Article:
Super Bowl gives Patriot's dad 'can't lose' matchup
With two Super Bowl victories and two losses, the New England Patriots' special teams player hopes to have a winning record by the end of the night.
He's not quite as sure about his dad's loyalties.
"He's told me he feels like he can't lose," Slater said about his father Jackie Slater, an NFL Hall of Famer who played his entire career with the Rams organization. "Either way this game plays out, he feels like he's going to be happy."
The game has provided an interesting twist between a father and son who have a tight relationship -- and who are also brothers in Christ.
When Matthew was 7 years old, Jackie sat him down in his room, took an illustrated Bible and shared the Gospel with his young son. Matthew listened and gave his heart to Jesus that night.
Over the years, Matthew learned from his dad a lot of lessons about life, football and faith.
"I just wanted to be like my dad," Slater said during Monday's Super Bowl LIII Opening Night event at the State Farm Arena. "If my dad had been an engineer, I'd have wanted to be an engineer. We had a very special relationship. Still do. I'm so fortunate to have my father present in my life and active and pouring into my life."
Jackie, now the offensive line coach at Azusa Pacific University in California, spent 20 years as an offensive tackle with the Rams -- the first 19 in Los Angeles and his final year in St. Louis after the team moved there in 1995. When he retired, his 259 regular-season games played as an offensive lineman set an NFL record. He was a seven-time Pro Bowler and was inducted into the NFL Hall of Fame in 2001.
"I'm probably going to look at the game different than anybody else," Jackie told 1090 AM in San Diego. "I love the Rams. I've been supporting the Rams all these years. I left a lot of sweat, blood and tears out on the football field as I played for that organization."
"But I'm also a dad," Jackie said, "and I have a son that's playing with the New England Patriots."
In the radio interview, Jackie said he has been impressed with the graciousness he's seen in his son Matthew whether he wins or loses, but especially in defeat. After last year's Super Bowl, when the Patriots lost to the Philadelphia Eagles, Jackie found Matthew after the game to encourage and comfort him.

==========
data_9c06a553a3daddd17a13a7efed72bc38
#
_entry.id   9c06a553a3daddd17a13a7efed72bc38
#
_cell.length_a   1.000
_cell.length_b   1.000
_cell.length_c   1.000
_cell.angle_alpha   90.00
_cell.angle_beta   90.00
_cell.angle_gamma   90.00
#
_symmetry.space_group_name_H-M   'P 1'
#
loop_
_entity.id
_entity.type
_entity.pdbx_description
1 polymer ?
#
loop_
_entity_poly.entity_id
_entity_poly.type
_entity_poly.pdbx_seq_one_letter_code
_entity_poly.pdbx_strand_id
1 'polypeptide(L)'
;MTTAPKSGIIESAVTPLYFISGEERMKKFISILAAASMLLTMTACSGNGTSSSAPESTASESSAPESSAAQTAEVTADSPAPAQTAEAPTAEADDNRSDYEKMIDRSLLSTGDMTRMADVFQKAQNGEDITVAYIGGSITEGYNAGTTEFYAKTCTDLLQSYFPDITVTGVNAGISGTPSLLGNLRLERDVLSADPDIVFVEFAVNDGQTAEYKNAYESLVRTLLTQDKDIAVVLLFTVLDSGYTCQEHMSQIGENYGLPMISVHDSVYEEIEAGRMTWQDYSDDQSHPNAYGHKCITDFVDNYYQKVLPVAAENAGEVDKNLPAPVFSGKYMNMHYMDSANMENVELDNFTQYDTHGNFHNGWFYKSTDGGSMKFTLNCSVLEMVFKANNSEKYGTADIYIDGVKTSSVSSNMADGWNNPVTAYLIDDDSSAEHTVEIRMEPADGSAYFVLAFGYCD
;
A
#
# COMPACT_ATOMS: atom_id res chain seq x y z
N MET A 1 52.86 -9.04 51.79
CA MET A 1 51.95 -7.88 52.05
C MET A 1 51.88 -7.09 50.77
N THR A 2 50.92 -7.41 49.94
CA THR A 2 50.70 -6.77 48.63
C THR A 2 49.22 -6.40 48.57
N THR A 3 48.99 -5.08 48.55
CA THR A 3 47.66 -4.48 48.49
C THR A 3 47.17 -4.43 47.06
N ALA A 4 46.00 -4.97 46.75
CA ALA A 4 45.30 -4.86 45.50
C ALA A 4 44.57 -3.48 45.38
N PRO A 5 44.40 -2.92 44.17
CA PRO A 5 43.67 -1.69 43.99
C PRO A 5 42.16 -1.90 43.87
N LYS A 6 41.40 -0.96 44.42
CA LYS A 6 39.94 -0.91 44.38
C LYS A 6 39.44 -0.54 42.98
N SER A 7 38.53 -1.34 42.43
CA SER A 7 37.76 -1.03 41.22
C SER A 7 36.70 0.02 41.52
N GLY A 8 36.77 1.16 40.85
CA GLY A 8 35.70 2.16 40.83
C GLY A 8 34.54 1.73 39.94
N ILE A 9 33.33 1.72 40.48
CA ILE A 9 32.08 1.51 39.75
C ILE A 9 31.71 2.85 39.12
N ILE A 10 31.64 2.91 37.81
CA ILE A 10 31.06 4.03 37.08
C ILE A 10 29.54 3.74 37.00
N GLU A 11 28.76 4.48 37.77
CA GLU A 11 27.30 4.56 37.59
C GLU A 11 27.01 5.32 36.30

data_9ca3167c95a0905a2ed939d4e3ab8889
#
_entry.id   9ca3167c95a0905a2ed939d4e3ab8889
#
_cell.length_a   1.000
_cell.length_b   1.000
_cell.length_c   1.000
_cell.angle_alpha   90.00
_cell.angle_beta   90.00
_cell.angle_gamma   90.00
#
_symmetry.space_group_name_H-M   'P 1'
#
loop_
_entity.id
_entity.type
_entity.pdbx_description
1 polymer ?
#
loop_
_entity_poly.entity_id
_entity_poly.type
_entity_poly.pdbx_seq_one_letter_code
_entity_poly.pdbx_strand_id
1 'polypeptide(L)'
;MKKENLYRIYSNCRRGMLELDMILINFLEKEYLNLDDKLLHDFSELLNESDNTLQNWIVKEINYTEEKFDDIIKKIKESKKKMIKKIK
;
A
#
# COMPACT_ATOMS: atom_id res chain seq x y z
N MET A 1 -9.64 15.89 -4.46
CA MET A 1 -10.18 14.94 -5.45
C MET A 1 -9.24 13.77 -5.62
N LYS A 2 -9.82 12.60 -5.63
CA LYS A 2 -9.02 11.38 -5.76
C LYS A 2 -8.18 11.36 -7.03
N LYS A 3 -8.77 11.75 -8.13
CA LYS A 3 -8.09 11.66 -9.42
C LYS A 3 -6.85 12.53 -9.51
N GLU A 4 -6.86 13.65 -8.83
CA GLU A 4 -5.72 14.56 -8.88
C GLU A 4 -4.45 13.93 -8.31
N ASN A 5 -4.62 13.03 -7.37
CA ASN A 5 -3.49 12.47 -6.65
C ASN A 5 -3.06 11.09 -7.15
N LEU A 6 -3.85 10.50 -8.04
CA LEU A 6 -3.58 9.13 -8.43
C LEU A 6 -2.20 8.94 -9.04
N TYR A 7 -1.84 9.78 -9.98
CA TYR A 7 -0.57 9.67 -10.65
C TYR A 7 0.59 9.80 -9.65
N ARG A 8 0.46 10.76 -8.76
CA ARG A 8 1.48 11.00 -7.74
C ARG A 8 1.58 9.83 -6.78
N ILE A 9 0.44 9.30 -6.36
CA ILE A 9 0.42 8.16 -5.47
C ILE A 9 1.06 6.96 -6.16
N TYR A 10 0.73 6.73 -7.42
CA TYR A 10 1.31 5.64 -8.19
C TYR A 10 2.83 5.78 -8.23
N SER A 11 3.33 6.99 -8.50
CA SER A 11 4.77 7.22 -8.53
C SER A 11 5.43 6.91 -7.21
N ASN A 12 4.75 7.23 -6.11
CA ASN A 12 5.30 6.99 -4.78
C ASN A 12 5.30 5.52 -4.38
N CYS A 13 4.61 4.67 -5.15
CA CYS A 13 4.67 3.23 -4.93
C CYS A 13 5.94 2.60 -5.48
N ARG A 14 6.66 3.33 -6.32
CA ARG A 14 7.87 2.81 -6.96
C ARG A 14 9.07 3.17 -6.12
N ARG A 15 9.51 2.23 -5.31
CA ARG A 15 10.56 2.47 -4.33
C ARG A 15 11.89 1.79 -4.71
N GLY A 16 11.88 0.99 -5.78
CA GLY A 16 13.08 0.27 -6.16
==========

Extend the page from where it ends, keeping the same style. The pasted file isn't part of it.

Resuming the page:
"The best team won today," Matthew told him. "They were better than we were today. They deserve to win."
Then Matthew added another perspective on the game: "There are a lot of Christian guys on that team, and these guys are giving a lot of glory to God."
Matthew, who has two kids of his own, said observing Jackie taught him what it meant to be a godly, sacrificial father.
"It takes a lot of sacrifice and patience and being able to put their needs above yours," Matthew told Baptist Press. "My dad displayed that all the time.
"At the other end of that, there's a time to be stern, and there's a time to instill discipline in your children," he continued. "I didn't enjoy that discipline as a child, but I'm so thankful for it now. I hope that I can be half the father that my dad has been to us."
Matthew grew up immersed in the Rams' culture and is grateful for how good the organization has been to his family. But he said he owes the Patriots, a team for which he has played for 11 years, even more -- and he's hoping to help bring them a victory on Sunday, even if doing so might cause his dad some mixed feelings.
"Obviously I know my dad's always going to support me and want to see me be successful in any endeavor," Matthew said. "But I know he's just giddy about this week and about this game."